On June 15, Donald Lloyd-Jones, MD, ScM, preventive medicine chair, will become the new director of the Northwestern University Clinical and Translational Sciences (NUCATS) Institute and senior associate dean for clinical and translational research at the medical school. He will replace Philip Greenland, MD, who decided in May to step down from the post.
“I am extremely excited about my new role, and even more eager and humbled to be working with an institute that has effectively transformed the way Northwestern University does clinical and translational research,” Lloyd-Jones said. “With this incredibly strong foundation, I look forward to working on the next chapter of NUCATS.”
Lloyd-Jones joined Northwestern University Feinberg School of Medicine as an assistant professor in 2004 before becoming an associate professor in 2007 and chair of preventive medicine in 2009. His research has resulted in more than 180 publications, including a recent article in the New England Journal of Medicine on the Lifetime Risks of Cardiovascular Disease.
Recruited to Feinberg by Greenland, Harry W. Dingman Professor of Cardiology and founding director of NUCATS, Lloyd-Jones credits his predecessor with establishing a climate of opportunity for clinical and translational researchers at Northwestern.
“It was his vision and leadership that brought NUCATS into being and revolutionized the research and collaborative infrastructure at Northwestern,” Lloyd Jones said. “I congratulate Dr. Greenland on his amazing, enduring work, and wish him the best of luck in his continued research on cardiovascular disease.”
Lloyd-Jones earned his MD from Columbia University College of Physicians and Surgeons and a master of science degree in epidemiology from the Harvard School of Public Health. He was an intern and resident in internal medicine at Massachusetts General Hospital (MGH) in Boston, where he also served as chief medical resident. After his cardiology fellowship at MGH, he joined the staff as an attending cardiologist and was an instructor and then assistant professor of medicine at Harvard Medical School. He joined the National Heart, Lung, and Blood Institute’s Framingham Heart Study as a research fellow in 1997 and became a staff research associate in 1999.
He is a fellow of the American College of Cardiology and the American Heart Association and was inducted into the American Society for Clinical Investigation in 2011. He is also a recipient of numerous teaching awards, including the Patterson Award for Teacher of the Year from the Department of Medicine and the Teacher of the Year from the division of cardiology at Feinberg.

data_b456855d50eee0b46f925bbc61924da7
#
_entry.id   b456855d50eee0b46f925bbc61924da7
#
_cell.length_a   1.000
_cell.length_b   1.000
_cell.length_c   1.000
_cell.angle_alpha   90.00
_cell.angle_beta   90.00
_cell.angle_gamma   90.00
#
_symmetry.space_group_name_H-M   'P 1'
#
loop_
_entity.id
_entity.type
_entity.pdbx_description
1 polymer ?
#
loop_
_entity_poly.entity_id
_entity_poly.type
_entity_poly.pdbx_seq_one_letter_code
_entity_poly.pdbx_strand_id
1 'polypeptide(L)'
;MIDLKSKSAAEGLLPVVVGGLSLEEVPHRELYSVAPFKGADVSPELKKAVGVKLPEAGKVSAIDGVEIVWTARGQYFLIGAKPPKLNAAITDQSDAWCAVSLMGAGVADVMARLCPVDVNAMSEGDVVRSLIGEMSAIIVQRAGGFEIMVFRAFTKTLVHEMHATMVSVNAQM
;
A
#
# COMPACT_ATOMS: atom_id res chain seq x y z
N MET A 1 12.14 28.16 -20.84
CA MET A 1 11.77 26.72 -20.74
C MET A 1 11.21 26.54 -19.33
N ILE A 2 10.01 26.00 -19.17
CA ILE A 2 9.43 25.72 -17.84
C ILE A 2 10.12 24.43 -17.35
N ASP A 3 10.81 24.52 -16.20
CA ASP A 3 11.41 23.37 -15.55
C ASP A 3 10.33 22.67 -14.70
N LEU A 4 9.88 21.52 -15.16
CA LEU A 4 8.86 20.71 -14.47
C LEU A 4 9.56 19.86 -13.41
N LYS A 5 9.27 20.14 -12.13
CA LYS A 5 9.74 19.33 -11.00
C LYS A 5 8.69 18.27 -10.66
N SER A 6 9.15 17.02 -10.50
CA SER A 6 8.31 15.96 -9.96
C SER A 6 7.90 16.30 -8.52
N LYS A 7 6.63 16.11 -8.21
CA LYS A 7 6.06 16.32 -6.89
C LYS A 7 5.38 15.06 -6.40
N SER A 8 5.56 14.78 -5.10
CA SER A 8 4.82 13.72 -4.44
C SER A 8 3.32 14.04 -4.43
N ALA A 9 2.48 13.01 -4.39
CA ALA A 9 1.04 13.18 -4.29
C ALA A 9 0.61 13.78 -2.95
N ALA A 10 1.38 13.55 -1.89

Justin Starren, MD, PhD, associate professor in preventive medicine and medical social sciences, chief of the Division of Health and Biomedical Informatics and director of the Northwestern University Biomedical Informatics Center at NUCATS, will become deputy director of NUCATS.
Involved with the Clinical and Translational Science Award (CTSA) community since 2007, Starren has worked to strengthen the institute as a leader in bioinformatics medical research and development. NUCATS was launched in 2008 with a $30 million CTSA from the National Institutes of Health
“I look forward to taking on this role and working with Don, as well as getting to know the scientists and staff in the other centers,” Starren said. “When I served as a grant reviewer for CTSA proposals, I was struck by the amount of emphasis that was placed on the ability of the CTSA to result in organizational transformation. It is abundantly obvious that NUCATS continues to fundamentally change both the process and culture of clinical and translational research at Northwestern.”
Starren earned his MD from Washington University School of Medicine in St Louis, and his PhD in medical informatics from Columbia University. He has been at Feinberg since December 2010 and his current research focuses on new ways to make health care computing more useful.
Constituted in 2007 to support and promote clinical and translational research throughout the Northwestern University community, the NUCATS Institute consists of five primary centers, each focusing on a different aspect of clinical and/or translational research.
“Under the leadership of Drs. Lloyd-Jones and Starren, I am confident that the institute will continue to flourish and advance the translational research conducted at Northwestern,” said Eric G. Neilson, MD, Feinberg’s vice president for medical affairs and Lewis Landsberg Dean. “The NUCATS team is an invaluable resource to the medical school, offering faculty the support they need to facilitate new research collaborations.”